How To Plan A Western South Dakota Road Trip Itinerary
Over the past couple years of travel restrictions, I have finally done a better job of exploring my own country…the United States has such a wealth of amazing natural beauty, interesting culture, and cool cities that it’s insane not to. And a South Dakota road trip was high on the list for me, because it’s where my dad grew up.
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We managed to get a family reunion of sorts put together, and spent 4-5 days revisiting some of their old stomping grounds and seeing some of the national and state parks in the area.
It’s an area that sometimes gets overlooked by people in favor of places like Zion or Yosemite, and that’s a shame. It’s a perfect spot to spend a few days (or longer, if you prefer) exploring, as many of the parks and sights are clustered together, making for a compact and efficient itinerary.
And while I’ve done deeper posts (linked below), I wanted to pull together everything from our trip and the research I did ahead of time to help others plan a trip to South Dakota for themselves!
Here are detailed posts to help plan your South Dakota road trip:
Tips to plan a trip to South Dakota (including transportation)
If you’re not driving from your original destination, you’ll want to fly into Rapid City (or Sioux Falls is an option if you’re wanting to see the whole state).
You definitely need a car for this itinerary (it is a South Dakota *road trip* after all), to explore more than just downtown Rapid City itself. Renting cars in the U.S. is usually very easy and quite affordable (though recently with COVID that’s not been the case). Make sure to get unlimited mileage.
The biggest thing to think about is what type of rental car insurance you need. I always use the rental car insurance included with my Chase Sapphire Preferred card (this link is an affiliate link, just FYI), and I’ve always had excellent experiences with it when something goes wrong, and it saves me a ton of money.
The biggest thing is to make sure that your rental car insurance explicitly covers glass and tire…hail storms are very common here, and in fact we got hit with a really bad one on my first day in South Dakota. It cracked my windshield, but the rental car insurance through Chase ended up taking care of everything (it was a little nerve-wracking though).
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How to structure your western South Dakota road trip
I’ve plotted everything mentioned in this post on this map (which you can view live here). Pink markers are things to do or see, green is places to eat, and blue are places I didn’t have a chance to try but were on my list or you might like.
Generally speaking, everything is pretty close and so you can accomplish a lot in any given day. For instance, in just one day you could hit up Mount Rushmore, Custer State Park, Needles Highway, and a few fun little towns and local breweries or wineries.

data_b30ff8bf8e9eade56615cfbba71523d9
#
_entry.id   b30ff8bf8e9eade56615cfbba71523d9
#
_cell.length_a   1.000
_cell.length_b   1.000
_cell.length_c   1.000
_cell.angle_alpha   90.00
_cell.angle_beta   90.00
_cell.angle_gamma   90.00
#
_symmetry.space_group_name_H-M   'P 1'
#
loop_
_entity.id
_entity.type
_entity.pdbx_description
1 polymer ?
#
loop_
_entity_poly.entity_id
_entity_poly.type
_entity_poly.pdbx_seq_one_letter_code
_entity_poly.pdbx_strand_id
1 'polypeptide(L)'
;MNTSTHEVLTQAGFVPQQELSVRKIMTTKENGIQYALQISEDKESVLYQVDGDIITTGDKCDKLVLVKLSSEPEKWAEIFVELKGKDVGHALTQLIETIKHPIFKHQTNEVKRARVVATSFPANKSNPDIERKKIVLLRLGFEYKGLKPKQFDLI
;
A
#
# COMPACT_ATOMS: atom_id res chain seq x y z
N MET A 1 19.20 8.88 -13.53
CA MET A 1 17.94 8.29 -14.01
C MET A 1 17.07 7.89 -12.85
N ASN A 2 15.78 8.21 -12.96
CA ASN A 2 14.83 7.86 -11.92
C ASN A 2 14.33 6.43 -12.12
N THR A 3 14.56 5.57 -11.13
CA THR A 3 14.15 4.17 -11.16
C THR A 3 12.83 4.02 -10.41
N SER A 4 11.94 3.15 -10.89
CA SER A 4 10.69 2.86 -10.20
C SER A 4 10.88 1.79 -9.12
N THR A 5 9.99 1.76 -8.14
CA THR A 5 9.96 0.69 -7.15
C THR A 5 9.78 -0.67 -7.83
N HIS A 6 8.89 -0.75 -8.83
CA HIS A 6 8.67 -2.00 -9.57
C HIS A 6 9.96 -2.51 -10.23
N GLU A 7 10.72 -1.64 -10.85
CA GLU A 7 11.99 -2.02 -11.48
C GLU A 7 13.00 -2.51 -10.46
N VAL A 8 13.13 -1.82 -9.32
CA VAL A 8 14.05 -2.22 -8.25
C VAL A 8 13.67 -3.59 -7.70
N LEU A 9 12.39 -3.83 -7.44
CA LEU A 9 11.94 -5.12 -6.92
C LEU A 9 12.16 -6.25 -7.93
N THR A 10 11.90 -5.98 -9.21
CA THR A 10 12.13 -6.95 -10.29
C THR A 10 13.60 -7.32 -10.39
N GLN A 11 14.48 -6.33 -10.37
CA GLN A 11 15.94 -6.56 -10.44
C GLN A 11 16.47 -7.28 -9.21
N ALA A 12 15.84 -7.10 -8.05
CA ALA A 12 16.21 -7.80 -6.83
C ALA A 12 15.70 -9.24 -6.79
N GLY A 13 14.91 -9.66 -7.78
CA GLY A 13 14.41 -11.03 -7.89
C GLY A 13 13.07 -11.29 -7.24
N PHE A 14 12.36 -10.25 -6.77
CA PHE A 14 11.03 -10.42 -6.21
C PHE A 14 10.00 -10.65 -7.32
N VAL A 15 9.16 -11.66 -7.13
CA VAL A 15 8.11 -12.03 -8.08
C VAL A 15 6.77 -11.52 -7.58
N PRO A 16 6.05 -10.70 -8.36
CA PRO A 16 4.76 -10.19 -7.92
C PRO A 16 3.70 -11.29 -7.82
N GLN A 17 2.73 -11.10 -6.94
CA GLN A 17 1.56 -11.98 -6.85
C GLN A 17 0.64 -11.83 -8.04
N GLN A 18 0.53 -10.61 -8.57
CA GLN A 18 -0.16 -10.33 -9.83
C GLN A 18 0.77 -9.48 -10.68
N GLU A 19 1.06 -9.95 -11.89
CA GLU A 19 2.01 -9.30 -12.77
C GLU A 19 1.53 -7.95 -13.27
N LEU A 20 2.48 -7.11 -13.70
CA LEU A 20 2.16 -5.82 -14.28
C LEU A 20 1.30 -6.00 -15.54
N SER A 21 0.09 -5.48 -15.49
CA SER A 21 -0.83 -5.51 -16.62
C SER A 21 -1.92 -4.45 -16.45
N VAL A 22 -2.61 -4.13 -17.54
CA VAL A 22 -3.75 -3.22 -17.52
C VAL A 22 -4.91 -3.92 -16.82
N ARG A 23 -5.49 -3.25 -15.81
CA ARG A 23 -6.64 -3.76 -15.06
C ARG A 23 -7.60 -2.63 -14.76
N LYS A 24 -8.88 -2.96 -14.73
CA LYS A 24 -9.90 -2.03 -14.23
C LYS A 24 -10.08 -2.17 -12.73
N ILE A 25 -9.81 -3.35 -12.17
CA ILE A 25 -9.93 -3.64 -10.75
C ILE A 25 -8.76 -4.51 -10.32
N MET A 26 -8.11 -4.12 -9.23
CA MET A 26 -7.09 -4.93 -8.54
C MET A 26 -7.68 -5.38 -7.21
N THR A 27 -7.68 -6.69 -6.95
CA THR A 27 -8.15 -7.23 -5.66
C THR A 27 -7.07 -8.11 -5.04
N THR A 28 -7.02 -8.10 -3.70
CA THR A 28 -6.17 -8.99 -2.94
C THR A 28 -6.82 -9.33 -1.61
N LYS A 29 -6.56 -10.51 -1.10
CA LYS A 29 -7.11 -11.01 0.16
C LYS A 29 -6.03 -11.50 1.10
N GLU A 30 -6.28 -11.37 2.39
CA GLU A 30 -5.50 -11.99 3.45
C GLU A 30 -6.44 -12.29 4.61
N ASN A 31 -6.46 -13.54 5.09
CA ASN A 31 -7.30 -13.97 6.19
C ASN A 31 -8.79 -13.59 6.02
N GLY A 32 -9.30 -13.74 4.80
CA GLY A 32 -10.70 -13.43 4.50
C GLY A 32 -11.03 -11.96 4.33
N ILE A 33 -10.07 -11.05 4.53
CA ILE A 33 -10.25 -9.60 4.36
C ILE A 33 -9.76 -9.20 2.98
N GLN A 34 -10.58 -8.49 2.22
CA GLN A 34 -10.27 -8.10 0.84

But don’t underestimate the extra time needed for the more scenic drives (like Needles Highway or Spearfish Canyon). And I wouldn’t cram each day too full unless you have to, because half of the fun is just stopping wherever catches your fancy to explore.
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Use Rapid City as a base
Rapid is one of those cool little American cities that’s seeing a revitalization. It might not be a destination all on its own, but its location at the center of Badlands, the Black Hills, and Custer make it the perfect base for a western South Dakota road trip.
There are a number of cute indie shops, artists’ collectives, craft breweries, local eateries, and more. I didn’t get to explore quite as much as I would have if I’d been on my own, but still managed to try a handful of coffee shops and diners.
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Find your favorite president immortalized in a bronze statue, as many of them are sprinkled throughout the downtown area. They say they’re life-size, but if so I’m a giant!
Then take a stroll through Art Alley, which has cool street art in many different styles. Make sure to have breakfast or lunch at Tally’s Silver Spoon, a really great diner that’s a local institution.
And one thing that’s quite nostalgic for me is to visit Sioux Pottery, where you can purchase unique and beautiful pottery made by the Sioux people. I remember my parents always bringing home a new mug or vase each time we came to Rapid City when I was a kid. Sadly I think they may have closed recently, but do seek out the pottery elsewhere!
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Where to stay in Rapid City
I stayed at The Rushmore Hotel & Suites in downtown. It was fine, clean enough and I got upgraded to a nicer room. Great location. Overall I’d stay here again if needed, as the pickings were pretty slim.
If you’re staying with friends, a rental house is a great way to go though…there are so many beautiful houses out in the hills that are perfect for experiencing this beautiful area.
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Explore Badlands National Park
There’s really only one main road that weaves throughout the 244,000 acres of Badlands National Park, making it really hard to get lost. There are frequent pullouts and parking areas along the road, with scenic viewpoints and occasionally paths for short hikes. You’ll have to pay a fee to enter, unless you have the America the Beautiful national park pass.
The park boasts an otherworldly landscape, has some of the world’s richest fossil beds, and also has beautiful mixed-grass prairies, wildflowers, and lots of wildlife. Similar to Custer State Park, you might see everything from bison to bighorn sheep to prairie dogs (and also snakes, so be alert!).
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The one part of the park that we didn’t have time for is the optional offshoot Sage Creek Rim Road, a dirt road that is (supposedly) in pretty good shape and tends to have a lot of wildlife.
A historical detail that I loved is that the name “Badlands” came from the local Oglala Lakota people, who called the rocky, harsh landscape mako sica, or “land bad”. When the French arrived, they agreed, calling it “les mauvaises terres a traverser”, or “bad lands to traverse”. Which is…kind of a mouthful, but I can’t say I disagree when thinking about trying to navigate it on horseback or a covered wagon!
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There are two tourist sights near Badlands as well, if you’ve so inclined. You can visit the Minuteman Missile National Historic Site (from the Cold War), or stop at the iconic Wall Drug. We did a quick stop at Wall Drug on our way back to Rapid City and it was…I mean, it was touristy.